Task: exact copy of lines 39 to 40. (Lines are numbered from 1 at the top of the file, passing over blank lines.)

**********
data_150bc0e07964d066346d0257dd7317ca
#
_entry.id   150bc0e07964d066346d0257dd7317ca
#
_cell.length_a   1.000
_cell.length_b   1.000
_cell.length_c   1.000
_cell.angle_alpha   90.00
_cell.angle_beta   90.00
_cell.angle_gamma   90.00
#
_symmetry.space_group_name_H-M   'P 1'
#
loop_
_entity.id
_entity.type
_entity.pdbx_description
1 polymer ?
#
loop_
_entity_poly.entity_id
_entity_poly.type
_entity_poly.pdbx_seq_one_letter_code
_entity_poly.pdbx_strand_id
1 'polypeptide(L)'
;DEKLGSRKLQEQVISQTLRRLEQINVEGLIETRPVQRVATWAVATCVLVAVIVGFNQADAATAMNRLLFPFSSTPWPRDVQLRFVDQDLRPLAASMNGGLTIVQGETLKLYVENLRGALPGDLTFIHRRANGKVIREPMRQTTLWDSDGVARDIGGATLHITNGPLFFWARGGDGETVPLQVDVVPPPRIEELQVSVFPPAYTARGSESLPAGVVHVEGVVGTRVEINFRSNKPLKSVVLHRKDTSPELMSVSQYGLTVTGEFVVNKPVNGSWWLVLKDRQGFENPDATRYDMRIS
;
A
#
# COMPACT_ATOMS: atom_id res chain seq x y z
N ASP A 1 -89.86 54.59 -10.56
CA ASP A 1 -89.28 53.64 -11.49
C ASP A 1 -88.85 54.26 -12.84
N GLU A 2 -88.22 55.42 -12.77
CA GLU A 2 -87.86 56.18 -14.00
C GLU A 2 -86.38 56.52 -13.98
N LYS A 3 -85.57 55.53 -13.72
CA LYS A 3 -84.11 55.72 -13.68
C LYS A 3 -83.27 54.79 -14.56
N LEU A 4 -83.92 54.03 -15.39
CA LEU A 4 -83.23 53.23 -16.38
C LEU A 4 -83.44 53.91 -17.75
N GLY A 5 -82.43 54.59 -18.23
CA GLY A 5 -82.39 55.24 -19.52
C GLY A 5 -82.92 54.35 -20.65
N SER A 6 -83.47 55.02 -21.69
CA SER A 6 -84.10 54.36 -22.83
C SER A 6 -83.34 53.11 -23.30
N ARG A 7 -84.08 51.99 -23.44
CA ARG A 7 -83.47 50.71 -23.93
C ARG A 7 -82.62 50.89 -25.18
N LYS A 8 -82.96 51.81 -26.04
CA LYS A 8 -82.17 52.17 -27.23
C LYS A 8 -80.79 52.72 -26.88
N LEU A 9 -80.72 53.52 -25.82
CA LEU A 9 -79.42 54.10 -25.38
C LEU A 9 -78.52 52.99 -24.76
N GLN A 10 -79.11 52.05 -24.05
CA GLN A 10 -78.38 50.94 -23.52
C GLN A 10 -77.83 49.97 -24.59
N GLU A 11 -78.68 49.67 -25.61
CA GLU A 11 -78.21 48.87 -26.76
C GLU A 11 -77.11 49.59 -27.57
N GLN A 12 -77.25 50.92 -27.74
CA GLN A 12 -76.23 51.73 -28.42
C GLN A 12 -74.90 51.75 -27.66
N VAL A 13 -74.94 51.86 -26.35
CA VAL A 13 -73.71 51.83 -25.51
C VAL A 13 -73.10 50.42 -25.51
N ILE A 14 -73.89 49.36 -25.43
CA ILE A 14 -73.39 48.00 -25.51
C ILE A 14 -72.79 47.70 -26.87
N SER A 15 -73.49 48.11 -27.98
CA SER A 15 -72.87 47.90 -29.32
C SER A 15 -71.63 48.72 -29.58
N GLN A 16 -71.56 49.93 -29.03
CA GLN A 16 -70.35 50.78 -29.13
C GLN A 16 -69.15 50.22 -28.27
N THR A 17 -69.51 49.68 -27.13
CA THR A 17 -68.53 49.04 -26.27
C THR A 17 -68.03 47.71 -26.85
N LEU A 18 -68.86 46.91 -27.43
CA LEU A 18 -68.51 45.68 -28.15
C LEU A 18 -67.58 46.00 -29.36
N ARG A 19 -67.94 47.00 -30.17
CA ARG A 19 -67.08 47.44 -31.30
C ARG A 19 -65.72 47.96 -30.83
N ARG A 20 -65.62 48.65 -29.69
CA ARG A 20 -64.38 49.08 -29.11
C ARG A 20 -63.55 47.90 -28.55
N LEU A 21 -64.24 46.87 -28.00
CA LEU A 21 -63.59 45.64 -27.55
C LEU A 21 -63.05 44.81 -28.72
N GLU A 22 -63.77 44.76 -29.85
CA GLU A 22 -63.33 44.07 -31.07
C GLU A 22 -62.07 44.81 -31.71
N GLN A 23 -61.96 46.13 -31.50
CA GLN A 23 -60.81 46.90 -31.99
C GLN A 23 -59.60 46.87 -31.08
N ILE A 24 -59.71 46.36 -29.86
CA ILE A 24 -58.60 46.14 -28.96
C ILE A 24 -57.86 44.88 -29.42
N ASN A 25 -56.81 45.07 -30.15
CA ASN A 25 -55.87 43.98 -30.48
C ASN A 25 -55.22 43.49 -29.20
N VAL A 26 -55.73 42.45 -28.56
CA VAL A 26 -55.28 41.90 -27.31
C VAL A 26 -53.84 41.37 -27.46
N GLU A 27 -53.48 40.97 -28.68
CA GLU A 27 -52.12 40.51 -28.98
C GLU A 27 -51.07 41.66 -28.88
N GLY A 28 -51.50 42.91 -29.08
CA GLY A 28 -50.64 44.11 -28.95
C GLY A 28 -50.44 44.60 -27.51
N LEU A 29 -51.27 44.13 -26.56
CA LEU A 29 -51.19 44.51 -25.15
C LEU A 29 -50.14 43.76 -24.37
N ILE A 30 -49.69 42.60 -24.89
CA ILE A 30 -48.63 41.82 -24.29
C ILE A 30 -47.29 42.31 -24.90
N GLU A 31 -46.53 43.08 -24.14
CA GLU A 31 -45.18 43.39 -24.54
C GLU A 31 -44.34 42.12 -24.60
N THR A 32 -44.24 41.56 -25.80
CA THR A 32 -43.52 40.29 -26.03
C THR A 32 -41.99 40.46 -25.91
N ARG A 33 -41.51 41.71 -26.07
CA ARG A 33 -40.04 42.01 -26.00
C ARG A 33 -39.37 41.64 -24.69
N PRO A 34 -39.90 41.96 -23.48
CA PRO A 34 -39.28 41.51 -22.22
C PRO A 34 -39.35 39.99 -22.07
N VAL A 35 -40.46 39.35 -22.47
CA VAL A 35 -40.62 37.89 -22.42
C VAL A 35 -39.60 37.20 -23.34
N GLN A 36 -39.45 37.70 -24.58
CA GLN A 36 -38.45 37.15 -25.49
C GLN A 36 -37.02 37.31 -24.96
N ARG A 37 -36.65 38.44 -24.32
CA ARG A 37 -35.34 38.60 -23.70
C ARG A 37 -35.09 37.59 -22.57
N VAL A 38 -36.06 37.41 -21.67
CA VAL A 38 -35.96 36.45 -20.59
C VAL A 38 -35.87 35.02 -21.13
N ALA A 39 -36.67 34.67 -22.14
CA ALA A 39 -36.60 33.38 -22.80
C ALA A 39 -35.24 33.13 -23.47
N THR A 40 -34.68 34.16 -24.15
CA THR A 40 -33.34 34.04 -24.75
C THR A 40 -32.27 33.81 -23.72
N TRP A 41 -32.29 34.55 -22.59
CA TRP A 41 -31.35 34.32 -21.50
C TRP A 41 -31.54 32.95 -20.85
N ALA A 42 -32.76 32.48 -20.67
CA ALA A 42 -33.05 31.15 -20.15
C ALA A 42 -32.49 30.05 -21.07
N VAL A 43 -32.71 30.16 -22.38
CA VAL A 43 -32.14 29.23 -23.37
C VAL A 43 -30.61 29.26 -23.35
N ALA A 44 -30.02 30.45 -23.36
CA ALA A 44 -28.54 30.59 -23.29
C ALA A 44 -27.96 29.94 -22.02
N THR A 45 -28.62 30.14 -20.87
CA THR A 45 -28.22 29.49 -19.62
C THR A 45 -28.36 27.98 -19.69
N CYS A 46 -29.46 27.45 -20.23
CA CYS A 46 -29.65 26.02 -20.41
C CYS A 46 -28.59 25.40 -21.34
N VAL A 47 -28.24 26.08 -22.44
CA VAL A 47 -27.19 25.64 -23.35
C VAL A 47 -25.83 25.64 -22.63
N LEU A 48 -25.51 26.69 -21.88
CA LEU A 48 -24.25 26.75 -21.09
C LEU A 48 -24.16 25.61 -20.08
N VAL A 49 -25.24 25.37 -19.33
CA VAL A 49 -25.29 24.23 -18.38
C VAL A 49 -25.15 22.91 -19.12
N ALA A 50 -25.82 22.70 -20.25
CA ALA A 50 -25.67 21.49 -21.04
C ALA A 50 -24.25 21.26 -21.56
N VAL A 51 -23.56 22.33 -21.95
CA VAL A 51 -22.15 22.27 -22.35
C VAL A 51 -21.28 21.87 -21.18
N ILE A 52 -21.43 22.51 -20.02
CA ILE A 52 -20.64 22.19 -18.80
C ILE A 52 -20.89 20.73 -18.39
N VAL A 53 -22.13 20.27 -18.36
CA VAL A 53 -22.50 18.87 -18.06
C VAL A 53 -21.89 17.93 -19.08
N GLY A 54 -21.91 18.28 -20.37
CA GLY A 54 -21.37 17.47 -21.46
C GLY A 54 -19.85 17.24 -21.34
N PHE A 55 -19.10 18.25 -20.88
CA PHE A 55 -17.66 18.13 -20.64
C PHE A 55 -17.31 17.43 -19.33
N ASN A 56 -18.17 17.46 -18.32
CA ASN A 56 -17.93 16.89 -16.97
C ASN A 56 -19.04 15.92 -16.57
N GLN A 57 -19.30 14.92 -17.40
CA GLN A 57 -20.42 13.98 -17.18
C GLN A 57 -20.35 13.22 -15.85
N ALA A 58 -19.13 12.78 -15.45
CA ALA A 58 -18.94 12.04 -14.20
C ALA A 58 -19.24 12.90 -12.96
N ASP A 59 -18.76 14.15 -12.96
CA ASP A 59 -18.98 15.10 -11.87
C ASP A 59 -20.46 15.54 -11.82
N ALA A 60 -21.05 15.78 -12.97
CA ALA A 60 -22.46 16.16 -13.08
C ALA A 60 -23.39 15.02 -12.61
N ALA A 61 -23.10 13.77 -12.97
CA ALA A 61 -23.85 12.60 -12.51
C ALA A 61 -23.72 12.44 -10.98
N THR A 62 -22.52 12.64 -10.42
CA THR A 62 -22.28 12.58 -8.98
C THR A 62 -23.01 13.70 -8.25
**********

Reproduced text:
C LYS A 3 -83.27 54.79 -14.56
N LEU A 4 -83.92 54.03 -15.39